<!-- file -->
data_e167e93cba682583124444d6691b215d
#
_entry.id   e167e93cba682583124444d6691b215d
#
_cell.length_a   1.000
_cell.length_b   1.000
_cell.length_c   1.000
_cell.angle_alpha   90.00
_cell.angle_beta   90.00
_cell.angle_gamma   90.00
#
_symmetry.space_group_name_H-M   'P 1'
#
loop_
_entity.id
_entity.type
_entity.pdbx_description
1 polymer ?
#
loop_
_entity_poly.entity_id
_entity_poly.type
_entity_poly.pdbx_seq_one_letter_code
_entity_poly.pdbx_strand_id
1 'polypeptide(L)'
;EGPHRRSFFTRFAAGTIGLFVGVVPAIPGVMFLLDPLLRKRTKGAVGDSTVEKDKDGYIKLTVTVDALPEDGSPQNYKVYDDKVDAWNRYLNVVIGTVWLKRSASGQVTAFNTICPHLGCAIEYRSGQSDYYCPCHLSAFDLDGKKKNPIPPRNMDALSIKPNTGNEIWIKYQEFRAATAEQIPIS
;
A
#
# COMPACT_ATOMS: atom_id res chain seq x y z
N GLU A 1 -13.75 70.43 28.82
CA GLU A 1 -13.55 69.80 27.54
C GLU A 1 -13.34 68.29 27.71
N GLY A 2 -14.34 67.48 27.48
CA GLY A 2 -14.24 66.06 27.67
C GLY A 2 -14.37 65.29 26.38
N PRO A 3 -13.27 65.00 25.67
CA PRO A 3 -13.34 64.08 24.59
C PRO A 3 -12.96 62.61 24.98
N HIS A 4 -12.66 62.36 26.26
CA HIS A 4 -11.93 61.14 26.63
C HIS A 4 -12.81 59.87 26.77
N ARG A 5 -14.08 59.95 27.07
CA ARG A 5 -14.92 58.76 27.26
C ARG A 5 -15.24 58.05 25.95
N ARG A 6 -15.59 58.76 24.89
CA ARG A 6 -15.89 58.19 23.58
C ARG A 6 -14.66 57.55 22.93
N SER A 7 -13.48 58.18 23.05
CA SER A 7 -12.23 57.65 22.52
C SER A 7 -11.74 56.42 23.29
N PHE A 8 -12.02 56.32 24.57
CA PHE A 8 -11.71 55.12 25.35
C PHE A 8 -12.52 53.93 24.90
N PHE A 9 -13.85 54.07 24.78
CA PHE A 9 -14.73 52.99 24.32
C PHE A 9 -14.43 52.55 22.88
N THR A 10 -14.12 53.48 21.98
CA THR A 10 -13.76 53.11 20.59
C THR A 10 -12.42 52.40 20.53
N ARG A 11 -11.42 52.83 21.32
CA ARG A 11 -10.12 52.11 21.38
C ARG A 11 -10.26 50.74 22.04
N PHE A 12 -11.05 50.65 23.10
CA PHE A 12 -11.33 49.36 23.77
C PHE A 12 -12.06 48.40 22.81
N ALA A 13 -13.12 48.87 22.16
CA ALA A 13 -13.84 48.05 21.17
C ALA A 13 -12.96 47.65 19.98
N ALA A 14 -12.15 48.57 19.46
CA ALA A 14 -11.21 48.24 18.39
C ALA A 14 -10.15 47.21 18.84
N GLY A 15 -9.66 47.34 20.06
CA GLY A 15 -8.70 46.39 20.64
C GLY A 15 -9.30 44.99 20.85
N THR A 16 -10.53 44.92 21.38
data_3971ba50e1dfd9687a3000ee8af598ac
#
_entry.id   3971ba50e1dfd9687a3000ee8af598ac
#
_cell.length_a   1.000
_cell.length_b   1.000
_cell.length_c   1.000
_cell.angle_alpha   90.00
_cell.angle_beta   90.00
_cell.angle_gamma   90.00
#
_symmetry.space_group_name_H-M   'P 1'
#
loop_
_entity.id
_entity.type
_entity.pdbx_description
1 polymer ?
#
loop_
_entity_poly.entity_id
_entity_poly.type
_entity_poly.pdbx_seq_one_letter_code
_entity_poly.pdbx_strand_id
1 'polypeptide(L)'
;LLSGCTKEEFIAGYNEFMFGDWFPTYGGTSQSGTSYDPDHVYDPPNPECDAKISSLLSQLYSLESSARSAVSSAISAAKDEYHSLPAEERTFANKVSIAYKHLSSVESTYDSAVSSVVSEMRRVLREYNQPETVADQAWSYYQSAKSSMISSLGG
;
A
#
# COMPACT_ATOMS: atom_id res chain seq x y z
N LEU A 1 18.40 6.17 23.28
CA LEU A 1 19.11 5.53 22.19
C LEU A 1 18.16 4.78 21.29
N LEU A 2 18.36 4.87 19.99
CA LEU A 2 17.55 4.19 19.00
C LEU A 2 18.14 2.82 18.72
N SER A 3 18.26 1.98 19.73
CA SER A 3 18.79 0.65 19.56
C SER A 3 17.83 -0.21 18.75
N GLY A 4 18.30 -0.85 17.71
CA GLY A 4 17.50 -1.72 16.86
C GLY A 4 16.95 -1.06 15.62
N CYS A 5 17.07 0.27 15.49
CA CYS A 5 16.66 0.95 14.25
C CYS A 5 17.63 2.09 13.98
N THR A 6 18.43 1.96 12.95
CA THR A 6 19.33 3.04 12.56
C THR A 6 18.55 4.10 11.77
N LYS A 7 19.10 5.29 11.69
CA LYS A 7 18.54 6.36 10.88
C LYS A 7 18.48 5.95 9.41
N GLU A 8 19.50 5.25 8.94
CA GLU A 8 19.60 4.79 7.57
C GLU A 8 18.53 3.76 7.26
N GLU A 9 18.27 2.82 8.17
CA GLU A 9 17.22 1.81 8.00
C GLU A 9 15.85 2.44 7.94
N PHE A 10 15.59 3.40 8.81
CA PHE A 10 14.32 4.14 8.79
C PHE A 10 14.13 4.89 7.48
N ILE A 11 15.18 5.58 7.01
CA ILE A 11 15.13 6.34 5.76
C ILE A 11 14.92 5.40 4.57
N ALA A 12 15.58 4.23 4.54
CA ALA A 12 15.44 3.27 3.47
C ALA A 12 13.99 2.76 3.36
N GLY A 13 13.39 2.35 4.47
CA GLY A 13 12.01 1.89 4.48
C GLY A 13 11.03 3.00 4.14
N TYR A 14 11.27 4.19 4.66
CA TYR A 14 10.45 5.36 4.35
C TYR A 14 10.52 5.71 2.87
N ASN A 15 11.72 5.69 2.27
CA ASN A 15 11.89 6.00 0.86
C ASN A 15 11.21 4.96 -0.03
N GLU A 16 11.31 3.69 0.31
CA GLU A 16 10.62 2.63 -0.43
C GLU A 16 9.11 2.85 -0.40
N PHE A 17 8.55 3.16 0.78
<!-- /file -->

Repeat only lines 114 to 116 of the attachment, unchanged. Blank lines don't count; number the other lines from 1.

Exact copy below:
CA SER A 3 18.79 0.65 19.56
C SER A 3 17.83 -0.21 18.75
N GLY A 4 18.30 -0.85 17.71